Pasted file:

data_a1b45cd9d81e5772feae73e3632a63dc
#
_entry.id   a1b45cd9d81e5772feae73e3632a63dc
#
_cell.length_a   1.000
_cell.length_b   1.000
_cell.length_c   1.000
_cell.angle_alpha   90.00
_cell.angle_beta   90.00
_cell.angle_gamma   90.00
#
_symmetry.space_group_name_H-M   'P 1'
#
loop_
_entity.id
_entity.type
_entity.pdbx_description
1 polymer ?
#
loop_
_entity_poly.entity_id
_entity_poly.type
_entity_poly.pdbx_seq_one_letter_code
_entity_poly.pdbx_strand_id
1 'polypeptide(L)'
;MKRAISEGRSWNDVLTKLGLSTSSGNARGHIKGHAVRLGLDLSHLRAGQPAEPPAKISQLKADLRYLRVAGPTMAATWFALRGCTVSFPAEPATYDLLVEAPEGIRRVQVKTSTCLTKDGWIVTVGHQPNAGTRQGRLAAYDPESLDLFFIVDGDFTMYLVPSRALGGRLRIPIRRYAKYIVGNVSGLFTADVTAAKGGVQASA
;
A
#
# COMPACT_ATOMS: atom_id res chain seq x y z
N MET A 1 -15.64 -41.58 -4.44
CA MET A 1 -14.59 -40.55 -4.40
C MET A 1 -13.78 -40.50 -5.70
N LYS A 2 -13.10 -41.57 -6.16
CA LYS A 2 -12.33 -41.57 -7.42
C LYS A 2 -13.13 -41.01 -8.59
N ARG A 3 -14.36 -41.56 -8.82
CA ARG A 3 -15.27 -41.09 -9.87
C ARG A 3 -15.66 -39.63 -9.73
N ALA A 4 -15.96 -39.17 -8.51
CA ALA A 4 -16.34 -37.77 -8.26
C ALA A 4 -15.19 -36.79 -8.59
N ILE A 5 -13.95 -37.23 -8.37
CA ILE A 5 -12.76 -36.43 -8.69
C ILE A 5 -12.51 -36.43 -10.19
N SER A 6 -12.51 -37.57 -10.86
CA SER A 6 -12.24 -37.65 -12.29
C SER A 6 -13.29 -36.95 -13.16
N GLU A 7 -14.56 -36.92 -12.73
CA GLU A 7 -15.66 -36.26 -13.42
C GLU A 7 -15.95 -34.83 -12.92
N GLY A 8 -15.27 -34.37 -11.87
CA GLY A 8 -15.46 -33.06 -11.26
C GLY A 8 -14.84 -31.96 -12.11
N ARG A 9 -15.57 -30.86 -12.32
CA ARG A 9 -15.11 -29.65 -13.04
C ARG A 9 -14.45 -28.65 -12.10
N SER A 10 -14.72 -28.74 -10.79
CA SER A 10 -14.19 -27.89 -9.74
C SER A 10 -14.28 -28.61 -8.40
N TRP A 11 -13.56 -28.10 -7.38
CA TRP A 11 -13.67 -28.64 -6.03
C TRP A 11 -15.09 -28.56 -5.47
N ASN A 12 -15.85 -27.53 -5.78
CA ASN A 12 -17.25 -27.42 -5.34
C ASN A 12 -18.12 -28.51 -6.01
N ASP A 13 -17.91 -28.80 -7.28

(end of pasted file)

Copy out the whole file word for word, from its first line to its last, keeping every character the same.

data_a1b45cd9d81e5772feae73e3632a63dc
#
_entry.id   a1b45cd9d81e5772feae73e3632a63dc
#
_cell.length_a   1.000
_cell.length_b   1.000
_cell.length_c   1.000
_cell.angle_alpha   90.00
_cell.angle_beta   90.00
_cell.angle_gamma   90.00
#
_symmetry.space_group_name_H-M   'P 1'
#
loop_
_entity.id
_entity.type
_entity.pdbx_description
1 polymer ?
#
loop_
_entity_poly.entity_id
_entity_poly.type
_entity_poly.pdbx_seq_one_letter_code
_entity_poly.pdbx_strand_id
1 'polypeptide(L)'
;MKRAISEGRSWNDVLTKLGLSTSSGNARGHIKGHAVRLGLDLSHLRAGQPAEPPAKISQLKADLRYLRVAGPTMAATWFALRGCTVSFPAEPATYDLLVEAPEGIRRVQVKTSTCLTKDGWIVTVGHQPNAGTRQGRLAAYDPESLDLFFIVDGDFTMYLVPSRALGGRLRIPIRRYAKYIVGNVSGLFTADVTAAKGGVQASA
;
A
#
# COMPACT_ATOMS: atom_id res chain seq x y z
N MET A 1 -15.64 -41.58 -4.44
CA MET A 1 -14.59 -40.55 -4.40
C MET A 1 -13.78 -40.50 -5.70
N LYS A 2 -13.10 -41.57 -6.16
CA LYS A 2 -12.33 -41.57 -7.42
C LYS A 2 -13.13 -41.01 -8.59
N ARG A 3 -14.36 -41.56 -8.82
CA ARG A 3 -15.27 -41.09 -9.87
C ARG A 3 -15.66 -39.63 -9.73
N ALA A 4 -15.96 -39.17 -8.51
CA ALA A 4 -16.34 -37.77 -8.26
C ALA A 4 -15.19 -36.79 -8.59
N ILE A 5 -13.95 -37.23 -8.37
CA ILE A 5 -12.76 -36.43 -8.69
C ILE A 5 -12.51 -36.43 -10.19
N SER A 6 -12.51 -37.57 -10.86
CA SER A 6 -12.24 -37.65 -12.29
C SER A 6 -13.29 -36.95 -13.16
N GLU A 7 -14.56 -36.92 -12.73
CA GLU A 7 -15.66 -36.26 -13.42
C GLU A 7 -15.95 -34.83 -12.92
N GLY A 8 -15.27 -34.37 -11.87
CA GLY A 8 -15.46 -33.06 -11.26
C GLY A 8 -14.84 -31.96 -12.11
N ARG A 9 -15.57 -30.86 -12.32
CA ARG A 9 -15.11 -29.65 -13.04
C ARG A 9 -14.45 -28.65 -12.10
N SER A 10 -14.72 -28.74 -10.79
CA SER A 10 -14.19 -27.89 -9.74
C SER A 10 -14.28 -28.61 -8.40
N TRP A 11 -13.56 -28.10 -7.38
CA TRP A 11 -13.67 -28.64 -6.03
C TRP A 11 -15.09 -28.56 -5.47
N ASN A 12 -15.85 -27.53 -5.78
CA ASN A 12 -17.25 -27.42 -5.34
C ASN A 12 -18.12 -28.51 -6.01
N ASP A 13 -17.91 -28.80 -7.28